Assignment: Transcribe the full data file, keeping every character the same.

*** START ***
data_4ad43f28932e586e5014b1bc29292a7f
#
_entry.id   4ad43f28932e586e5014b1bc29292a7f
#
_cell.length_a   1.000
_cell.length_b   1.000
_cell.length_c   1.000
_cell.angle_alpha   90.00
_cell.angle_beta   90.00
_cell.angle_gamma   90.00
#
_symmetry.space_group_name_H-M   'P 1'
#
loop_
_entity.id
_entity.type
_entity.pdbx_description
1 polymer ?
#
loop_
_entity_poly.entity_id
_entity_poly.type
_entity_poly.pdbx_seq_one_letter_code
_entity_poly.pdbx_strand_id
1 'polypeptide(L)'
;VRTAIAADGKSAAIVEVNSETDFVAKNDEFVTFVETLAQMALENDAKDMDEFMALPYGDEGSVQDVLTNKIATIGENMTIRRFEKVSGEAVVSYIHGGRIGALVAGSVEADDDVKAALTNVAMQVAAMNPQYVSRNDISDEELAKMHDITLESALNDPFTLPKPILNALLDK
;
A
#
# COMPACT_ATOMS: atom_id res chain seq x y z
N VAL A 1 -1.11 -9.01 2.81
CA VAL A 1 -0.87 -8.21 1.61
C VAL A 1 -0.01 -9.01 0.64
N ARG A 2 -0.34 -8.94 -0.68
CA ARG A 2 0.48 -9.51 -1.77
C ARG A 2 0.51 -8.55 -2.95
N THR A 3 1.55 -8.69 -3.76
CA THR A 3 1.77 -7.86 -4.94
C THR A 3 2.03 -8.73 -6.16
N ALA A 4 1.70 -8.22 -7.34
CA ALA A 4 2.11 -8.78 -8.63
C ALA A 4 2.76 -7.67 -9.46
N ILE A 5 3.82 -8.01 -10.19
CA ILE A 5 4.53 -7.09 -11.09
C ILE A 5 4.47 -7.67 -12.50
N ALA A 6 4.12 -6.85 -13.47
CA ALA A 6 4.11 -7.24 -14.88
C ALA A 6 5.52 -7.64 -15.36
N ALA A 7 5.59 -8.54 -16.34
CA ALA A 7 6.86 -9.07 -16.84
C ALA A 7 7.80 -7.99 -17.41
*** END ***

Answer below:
data_4ad43f28932e586e5014b1bc29292a7f
#
_entry.id   4ad43f28932e586e5014b1bc29292a7f
#
_cell.length_a   1.000
_cell.length_b   1.000
_cell.length_c   1.000
_cell.angle_alpha   90.00
_cell.angle_beta   90.00
_cell.angle_gamma   90.00
#
_symmetry.space_group_name_H-M   'P 1'
#
loop_
_entity.id
_entity.type
_entity.pdbx_description
1 polymer ?
#
loop_
_entity_poly.entity_id
_entity_poly.type
_entity_poly.pdbx_seq_one_letter_code
_entity_poly.pdbx_strand_id
1 'polypeptide(L)'
;VRTAIAADGKSAAIVEVNSETDFVAKNDEFVTFVETLAQMALENDAKDMDEFMALPYGDEGSVQDVLTNKIATIGENMTIRRFEKVSGEAVVSYIHGGRIGALVAGSVEADDDVKAALTNVAMQVAAMNPQYVSRNDISDEELAKMHDITLESALNDPFTLPKPILNALLDK
;
A
#
# COMPACT_ATOMS: atom_id res chain seq x y z
N VAL A 1 -1.11 -9.01 2.81
CA VAL A 1 -0.87 -8.21 1.61
C VAL A 1 -0.01 -9.01 0.64
N ARG A 2 -0.34 -8.94 -0.68
CA ARG A 2 0.48 -9.51 -1.77
C ARG A 2 0.51 -8.55 -2.95
N THR A 3 1.55 -8.69 -3.76
CA THR A 3 1.77 -7.86 -4.94
C THR A 3 2.03 -8.73 -6.16
N ALA A 4 1.70 -8.22 -7.34
CA ALA A 4 2.11 -8.78 -8.63
C ALA A 4 2.76 -7.67 -9.46
N ILE A 5 3.82 -8.01 -10.19
CA ILE A 5 4.53 -7.09 -11.09
C ILE A 5 4.47 -7.67 -12.50
N ALA A 6 4.12 -6.85 -13.47
CA ALA A 6 4.11 -7.24 -14.88
C ALA A 6 5.52 -7.64 -15.36
N ALA A 7 5.59 -8.54 -16.34
CA ALA A 7 6.86 -9.07 -16.84
C ALA A 7 7.80 -7.99 -17.41